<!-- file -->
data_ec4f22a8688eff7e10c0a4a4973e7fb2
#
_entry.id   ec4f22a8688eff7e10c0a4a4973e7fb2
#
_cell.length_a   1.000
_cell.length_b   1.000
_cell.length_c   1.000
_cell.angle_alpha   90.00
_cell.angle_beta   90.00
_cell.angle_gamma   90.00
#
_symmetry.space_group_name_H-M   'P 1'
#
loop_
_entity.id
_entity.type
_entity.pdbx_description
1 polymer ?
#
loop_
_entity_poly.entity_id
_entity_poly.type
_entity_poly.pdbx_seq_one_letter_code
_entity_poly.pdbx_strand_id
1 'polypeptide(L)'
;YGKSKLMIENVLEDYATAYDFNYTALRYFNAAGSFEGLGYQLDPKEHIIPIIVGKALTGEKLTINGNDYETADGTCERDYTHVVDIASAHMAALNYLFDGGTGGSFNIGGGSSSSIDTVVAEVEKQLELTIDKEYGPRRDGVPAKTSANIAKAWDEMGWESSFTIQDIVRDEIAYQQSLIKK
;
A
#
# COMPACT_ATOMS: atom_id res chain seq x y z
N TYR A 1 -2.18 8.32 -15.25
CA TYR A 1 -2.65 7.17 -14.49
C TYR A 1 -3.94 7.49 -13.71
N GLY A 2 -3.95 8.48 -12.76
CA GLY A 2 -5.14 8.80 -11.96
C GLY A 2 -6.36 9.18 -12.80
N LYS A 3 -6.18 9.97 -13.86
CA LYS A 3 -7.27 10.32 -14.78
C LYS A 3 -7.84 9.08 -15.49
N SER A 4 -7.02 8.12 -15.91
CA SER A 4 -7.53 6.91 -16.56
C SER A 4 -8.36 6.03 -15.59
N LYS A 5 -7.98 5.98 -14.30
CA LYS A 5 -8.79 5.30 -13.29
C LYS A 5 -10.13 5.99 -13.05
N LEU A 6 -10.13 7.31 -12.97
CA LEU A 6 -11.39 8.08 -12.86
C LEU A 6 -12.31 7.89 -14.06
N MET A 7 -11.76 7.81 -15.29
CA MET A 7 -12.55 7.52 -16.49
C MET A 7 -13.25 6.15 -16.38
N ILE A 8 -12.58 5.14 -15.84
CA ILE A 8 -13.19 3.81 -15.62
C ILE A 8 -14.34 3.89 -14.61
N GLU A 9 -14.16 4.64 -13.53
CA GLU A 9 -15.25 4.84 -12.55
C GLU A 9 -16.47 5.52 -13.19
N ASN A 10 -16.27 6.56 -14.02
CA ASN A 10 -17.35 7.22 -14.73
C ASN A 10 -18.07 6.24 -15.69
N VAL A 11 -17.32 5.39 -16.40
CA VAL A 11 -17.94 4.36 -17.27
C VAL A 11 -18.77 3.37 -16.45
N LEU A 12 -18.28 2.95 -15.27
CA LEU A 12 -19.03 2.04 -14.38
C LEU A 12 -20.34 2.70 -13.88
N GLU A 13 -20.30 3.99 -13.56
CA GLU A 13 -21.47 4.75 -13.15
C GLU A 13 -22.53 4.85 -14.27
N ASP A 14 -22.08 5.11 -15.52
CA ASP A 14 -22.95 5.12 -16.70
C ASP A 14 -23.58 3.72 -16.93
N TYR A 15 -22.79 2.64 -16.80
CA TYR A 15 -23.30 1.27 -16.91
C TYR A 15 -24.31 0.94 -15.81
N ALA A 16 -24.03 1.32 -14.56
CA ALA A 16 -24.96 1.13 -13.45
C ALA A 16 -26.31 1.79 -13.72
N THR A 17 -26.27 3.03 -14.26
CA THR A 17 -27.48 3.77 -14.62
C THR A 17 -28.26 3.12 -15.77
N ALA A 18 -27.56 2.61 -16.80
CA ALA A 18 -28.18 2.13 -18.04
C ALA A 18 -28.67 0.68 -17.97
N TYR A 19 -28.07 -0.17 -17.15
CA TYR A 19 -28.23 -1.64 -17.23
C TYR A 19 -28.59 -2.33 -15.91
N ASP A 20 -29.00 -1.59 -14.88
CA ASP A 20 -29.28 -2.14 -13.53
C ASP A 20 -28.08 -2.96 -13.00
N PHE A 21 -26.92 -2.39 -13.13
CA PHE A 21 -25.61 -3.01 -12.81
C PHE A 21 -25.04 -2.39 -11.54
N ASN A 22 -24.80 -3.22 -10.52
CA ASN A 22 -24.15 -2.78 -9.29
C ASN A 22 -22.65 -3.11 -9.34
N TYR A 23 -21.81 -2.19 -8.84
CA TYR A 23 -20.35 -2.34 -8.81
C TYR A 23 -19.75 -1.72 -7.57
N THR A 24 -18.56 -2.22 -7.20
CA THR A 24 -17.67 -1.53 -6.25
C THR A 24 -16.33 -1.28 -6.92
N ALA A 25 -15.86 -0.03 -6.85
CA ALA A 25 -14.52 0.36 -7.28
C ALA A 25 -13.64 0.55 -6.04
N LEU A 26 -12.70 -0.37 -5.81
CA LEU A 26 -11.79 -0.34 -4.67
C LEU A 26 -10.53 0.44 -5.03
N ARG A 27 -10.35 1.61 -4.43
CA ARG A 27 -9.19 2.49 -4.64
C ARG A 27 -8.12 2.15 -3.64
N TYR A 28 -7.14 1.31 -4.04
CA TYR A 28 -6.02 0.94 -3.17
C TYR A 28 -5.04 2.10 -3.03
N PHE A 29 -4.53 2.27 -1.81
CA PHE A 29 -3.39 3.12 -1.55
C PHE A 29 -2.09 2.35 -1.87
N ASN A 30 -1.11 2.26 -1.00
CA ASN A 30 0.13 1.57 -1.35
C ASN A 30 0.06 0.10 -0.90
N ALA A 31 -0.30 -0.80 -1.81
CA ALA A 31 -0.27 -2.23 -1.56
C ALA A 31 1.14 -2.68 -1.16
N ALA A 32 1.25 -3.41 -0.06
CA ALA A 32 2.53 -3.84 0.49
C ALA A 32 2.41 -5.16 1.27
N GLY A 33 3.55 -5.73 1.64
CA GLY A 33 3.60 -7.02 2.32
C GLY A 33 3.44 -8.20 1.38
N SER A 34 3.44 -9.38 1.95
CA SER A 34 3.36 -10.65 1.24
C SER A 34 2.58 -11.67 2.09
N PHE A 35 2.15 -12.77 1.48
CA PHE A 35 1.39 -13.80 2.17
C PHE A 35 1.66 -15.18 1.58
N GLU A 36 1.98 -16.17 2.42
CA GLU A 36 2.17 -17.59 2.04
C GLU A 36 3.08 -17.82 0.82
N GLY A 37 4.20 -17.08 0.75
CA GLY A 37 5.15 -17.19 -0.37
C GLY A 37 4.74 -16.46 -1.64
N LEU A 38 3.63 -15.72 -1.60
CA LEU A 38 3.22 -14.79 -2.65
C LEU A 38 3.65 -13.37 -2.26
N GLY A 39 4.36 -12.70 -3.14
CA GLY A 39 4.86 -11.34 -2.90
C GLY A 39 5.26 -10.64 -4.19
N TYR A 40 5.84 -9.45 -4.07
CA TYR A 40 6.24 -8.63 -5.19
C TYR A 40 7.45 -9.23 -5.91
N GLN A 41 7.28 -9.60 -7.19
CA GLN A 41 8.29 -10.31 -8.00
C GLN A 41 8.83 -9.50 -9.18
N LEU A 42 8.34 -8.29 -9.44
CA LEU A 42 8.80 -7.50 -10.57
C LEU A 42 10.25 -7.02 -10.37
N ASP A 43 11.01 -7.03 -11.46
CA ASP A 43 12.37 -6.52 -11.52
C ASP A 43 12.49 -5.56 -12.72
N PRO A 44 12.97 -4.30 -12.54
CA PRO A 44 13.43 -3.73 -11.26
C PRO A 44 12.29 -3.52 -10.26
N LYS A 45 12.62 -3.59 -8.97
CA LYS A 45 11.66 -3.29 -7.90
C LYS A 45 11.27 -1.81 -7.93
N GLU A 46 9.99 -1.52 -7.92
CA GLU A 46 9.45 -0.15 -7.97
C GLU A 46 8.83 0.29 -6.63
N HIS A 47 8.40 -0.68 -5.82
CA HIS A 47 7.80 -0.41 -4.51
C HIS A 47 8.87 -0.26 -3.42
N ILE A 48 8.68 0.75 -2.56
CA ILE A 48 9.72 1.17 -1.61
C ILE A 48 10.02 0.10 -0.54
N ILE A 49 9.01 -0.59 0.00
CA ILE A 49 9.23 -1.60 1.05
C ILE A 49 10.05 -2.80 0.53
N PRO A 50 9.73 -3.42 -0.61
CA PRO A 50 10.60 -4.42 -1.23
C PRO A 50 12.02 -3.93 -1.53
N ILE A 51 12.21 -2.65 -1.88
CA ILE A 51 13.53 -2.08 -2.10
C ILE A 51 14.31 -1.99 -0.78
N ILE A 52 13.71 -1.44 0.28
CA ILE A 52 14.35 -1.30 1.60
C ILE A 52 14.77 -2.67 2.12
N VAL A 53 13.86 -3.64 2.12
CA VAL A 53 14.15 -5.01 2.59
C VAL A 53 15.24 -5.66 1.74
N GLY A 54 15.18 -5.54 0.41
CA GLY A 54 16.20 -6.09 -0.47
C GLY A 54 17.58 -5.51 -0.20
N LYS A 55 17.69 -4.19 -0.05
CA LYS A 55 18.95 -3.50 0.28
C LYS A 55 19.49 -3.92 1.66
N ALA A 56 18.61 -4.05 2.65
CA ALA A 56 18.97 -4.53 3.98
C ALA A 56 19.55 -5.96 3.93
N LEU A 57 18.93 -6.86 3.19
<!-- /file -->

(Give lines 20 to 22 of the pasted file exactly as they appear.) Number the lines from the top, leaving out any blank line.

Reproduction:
loop_
_entity_poly.entity_id
_entity_poly.type